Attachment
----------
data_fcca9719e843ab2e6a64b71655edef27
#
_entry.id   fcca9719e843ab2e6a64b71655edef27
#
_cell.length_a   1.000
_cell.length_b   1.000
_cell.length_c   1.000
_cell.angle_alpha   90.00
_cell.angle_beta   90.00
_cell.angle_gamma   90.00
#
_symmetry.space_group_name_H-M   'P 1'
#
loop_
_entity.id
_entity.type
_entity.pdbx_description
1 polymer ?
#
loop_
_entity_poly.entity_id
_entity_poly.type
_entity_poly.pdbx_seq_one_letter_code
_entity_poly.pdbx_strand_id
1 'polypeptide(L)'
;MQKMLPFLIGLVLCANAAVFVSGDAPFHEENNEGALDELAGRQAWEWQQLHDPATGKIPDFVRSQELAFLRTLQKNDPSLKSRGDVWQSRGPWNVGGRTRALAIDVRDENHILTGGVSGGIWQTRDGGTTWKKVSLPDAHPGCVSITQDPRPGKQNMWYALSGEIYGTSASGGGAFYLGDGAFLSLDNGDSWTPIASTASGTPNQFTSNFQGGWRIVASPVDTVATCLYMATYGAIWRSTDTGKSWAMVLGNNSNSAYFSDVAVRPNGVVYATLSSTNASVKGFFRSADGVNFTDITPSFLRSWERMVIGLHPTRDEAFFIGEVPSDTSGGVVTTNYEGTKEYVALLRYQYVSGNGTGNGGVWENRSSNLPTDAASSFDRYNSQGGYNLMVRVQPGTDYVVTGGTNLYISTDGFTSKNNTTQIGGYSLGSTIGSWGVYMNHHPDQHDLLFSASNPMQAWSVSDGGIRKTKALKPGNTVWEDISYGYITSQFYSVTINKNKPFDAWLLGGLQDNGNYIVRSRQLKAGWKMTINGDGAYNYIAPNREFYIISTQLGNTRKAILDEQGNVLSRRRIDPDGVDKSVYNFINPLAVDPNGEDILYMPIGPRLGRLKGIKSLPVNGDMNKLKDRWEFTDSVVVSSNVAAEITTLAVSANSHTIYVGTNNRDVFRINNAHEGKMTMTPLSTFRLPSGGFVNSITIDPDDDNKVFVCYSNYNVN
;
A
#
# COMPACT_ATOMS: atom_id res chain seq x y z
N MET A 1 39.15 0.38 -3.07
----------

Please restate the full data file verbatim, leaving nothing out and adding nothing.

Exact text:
data_fcca9719e843ab2e6a64b71655edef27
#
_entry.id   fcca9719e843ab2e6a64b71655edef27
#
_cell.length_a   1.000
_cell.length_b   1.000
_cell.length_c   1.000
_cell.angle_alpha   90.00
_cell.angle_beta   90.00
_cell.angle_gamma   90.00
#
_symmetry.space_group_name_H-M   'P 1'
#
loop_
_entity.id
_entity.type
_entity.pdbx_description
1 polymer ?
#
loop_
_entity_poly.entity_id
_entity_poly.type
_entity_poly.pdbx_seq_one_letter_code
_entity_poly.pdbx_strand_id
1 'polypeptide(L)'
;MQKMLPFLIGLVLCANAAVFVSGDAPFHEENNEGALDELAGRQAWEWQQLHDPATGKIPDFVRSQELAFLRTLQKNDPSLKSRGDVWQSRGPWNVGGRTRALAIDVRDENHILTGGVSGGIWQTRDGGTTWKKVSLPDAHPGCVSITQDPRPGKQNMWYALSGEIYGTSASGGGAFYLGDGAFLSLDNGDSWTPIASTASGTPNQFTSNFQGGWRIVASPVDTVATCLYMATYGAIWRSTDTGKSWAMVLGNNSNSAYFSDVAVRPNGVVYATLSSTNASVKGFFRSADGVNFTDITPSFLRSWERMVIGLHPTRDEAFFIGEVPSDTSGGVVTTNYEGTKEYVALLRYQYVSGNGTGNGGVWENRSSNLPTDAASSFDRYNSQGGYNLMVRVQPGTDYVVTGGTNLYISTDGFTSKNNTTQIGGYSLGSTIGSWGVYMNHHPDQHDLLFSASNPMQAWSVSDGGIRKTKALKPGNTVWEDISYGYITSQFYSVTINKNKPFDAWLLGGLQDNGNYIVRSRQLKAGWKMTINGDGAYNYIAPNREFYIISTQLGNTRKAILDEQGNVLSRRRIDPDGVDKSVYNFINPLAVDPNGEDILYMPIGPRLGRLKGIKSLPVNGDMNKLKDRWEFTDSVVVSSNVAAEITTLAVSANSHTIYVGTNNRDVFRINNAHEGKMTMTPLSTFRLPSGGFVNSITIDPDDDNKVFVCYSNYNVN
;
A
#
# COMPACT_ATOMS: atom_id res chain seq x y z
N MET A 1 39.15 0.38 -3.07